Corporate Social Responsibility (CSR) has varying definitions but is generally considered as companies taking the initiative to reflect social and environmental concerns in their activities and in their relationships with stakeholder groups. It is not philanthropy; but a deliberate effort to create a sustainable environment in which to conduct business. It focuses on triple bottom line value (environment, society and business) rather than just the financial bottom line.
The Asian CSR context is slightly different from Europe and the United States, where the concept originated. In Asia, embedded cultural tenets align to social responsibility, both in the Buddhist beliefs of assistance and equality and in the traditional hierarchical society whereby overall welfare is the concern of higher societal members to maintain productivity and harmony for all. As a result adoption of CSR philosophy has been quick, but the implementation and benchmarks required for social sustainability may take some time within the current institutional framework of many Asian countries. Encouragingly though, many Asian Non Governmental Organisations [NGOs] and governments are enthusiastically buying into the CSR concept, a sign for its future evolution in the region.
Multinational institutional frameworks are also reinforcing this. Next year the draft version of the ISO26000 guideline should be released which will advise companies how to integrate CSR within business practice. In addition various awards for sustainability, corporate governance and environmental stewardship are now common, enticing companies to adjust. So CSR in Asia is evolving like the rest of the world; moving from a “box ticking” charity exercise into a corporate strategic and tactical decision making process.
Local level actions are also occurring, for example in Phuket industry is beginning to work towards a co-operative CSR approach setting an agenda for more sustainable tourism. This type of network concept is working across many other regions, both in Asia and the rest of the world. In Singapore, Ms. Claire Chiang, a co-founder of Banyan Tree Holdings and leading proponent of CSR within the company was the inaugural head of Singapore Compact, the local chapter of the U.N. Global Compact. This United Nations strategic initiative was created to align private sector operations and strategies with overall sustainable development efforts by agreeing to 10 key principals regarding human rights, labour, environment and anti-corruption.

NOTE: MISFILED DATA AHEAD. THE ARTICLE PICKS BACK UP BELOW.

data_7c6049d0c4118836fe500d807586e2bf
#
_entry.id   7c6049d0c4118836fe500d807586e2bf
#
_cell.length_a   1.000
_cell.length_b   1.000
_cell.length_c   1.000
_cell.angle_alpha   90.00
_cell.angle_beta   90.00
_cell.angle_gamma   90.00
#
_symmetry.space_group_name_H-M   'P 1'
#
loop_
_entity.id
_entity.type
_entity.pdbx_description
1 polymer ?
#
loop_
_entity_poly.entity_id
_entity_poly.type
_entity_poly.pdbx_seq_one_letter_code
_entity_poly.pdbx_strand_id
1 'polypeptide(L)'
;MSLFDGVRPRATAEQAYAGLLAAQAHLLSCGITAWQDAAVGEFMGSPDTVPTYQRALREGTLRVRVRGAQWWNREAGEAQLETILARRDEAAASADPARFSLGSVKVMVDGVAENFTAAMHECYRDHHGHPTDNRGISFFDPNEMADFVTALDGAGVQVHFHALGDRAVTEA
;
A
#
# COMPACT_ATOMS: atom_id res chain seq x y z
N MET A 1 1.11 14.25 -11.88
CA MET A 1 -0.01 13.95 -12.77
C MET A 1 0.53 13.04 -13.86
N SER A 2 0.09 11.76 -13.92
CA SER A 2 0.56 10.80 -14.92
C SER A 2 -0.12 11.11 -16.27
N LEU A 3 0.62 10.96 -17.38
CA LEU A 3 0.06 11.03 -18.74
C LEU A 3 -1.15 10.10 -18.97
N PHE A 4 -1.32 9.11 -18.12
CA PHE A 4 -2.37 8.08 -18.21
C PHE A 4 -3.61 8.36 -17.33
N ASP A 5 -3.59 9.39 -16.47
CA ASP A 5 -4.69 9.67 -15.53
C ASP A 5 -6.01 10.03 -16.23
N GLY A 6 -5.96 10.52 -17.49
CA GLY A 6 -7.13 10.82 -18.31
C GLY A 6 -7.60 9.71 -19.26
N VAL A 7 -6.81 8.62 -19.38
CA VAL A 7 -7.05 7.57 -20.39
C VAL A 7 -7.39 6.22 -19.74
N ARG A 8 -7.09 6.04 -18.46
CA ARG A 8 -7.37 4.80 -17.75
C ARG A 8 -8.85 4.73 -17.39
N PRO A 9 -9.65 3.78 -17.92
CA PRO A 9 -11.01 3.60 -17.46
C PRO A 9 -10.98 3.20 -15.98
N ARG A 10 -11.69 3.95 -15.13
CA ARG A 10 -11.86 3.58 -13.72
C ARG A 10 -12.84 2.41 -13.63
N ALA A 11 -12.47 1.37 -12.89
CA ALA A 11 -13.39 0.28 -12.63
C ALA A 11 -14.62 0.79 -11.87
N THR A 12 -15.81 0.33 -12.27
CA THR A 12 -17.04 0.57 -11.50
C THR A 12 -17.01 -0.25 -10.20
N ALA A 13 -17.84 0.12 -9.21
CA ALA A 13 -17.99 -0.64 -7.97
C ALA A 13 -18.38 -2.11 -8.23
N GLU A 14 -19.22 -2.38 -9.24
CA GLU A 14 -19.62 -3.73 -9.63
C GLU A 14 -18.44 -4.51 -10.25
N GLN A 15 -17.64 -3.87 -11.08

A 2009 CSR Asia report on the top 10 CSR issues facing companies over the next decade underscores the change in approach wrought by the recession and other global events impacting Asia. When comparing the 2007 list to present concerns some marked changes are apparent in the approach of Asian companies. Some examples include: environmental concerns dropping from first to fourth; corporate governance jumping from third to second; human resources and labour jumped from fourth -to third stakeholder partnerships moved from eleventh to fifth, and corruption dropped from fifth to tenth.
Top of the list is climate change, seen by CSR stakeholders as dominating the future CSR agenda. In 2007 this topic did not arise, presumably being incorporated into the “environment” category at the time but now it stands on its own.
The December Climate Change conference in Copenhagen may further raise climate change interest in the private sector. Increasing emission cuts could directly target certain industries, causing operational restrictions but also opening huge potential for alternate energies and emissions trading. As a result companies may increasingly direct their CSR portfolios to renewable energies, thereby serving the sustainability agenda while utilizing the increasing incentives available across the region.
Overall though, increased emphasis on climate change, corporate governance and human resources means governments and politicians will likely exert increasing influence over the Asian CSR field in the future, as seen in Europe. In Asia, Indonesia developed the world’s first CSR laws however a more effective approach may be in the People’s Republic of China where the government has extensively researched and issued CSR guidelines directly to companies.
In a new development reflecting the times, the internet and on-line media and communities [new media] are also expected to play a growing role in communicating CSR by all institutions. And the increasing speed of communication across a global playing field will exert influence on the way companies report and go about their business.
Overall CSR in Asia is not yet as widely practiced as in Europe and America but it is on the increase. However, one issue given less attention by companies, but with high demand from their stakeholders is disclosure and transparency. This will undoubtedly change over time as Asian companies increasingly adopt CSR policies into their business model, but transparency remains paramount. Banyan Tree Holdings has received the ‘Most Transparent Company - Hotels & Restaurants’ award fourtimes by the Securities Investors Association of Singapore (SIAS), the most recent being this year.
It has now moved even further forwards by establishing Banyan Tree Global Foundation headquartered in Singapore. The foundation status completely separates sustainability oriented funding from mainstream business practice, ensuring total transparency and accountability of funds raised. There is no doubt that other Asian businesses will adopt this type of model to further reassure stakeholders as we move forward with CSR in this region.
David Campion is Group Director, CSR Operations at Banyan Tree Hotels and Resorts.. He is responsible for the Banyan Tree Hotel and Resorts and Laguna Resorts and Hotels CSR operations around the world.
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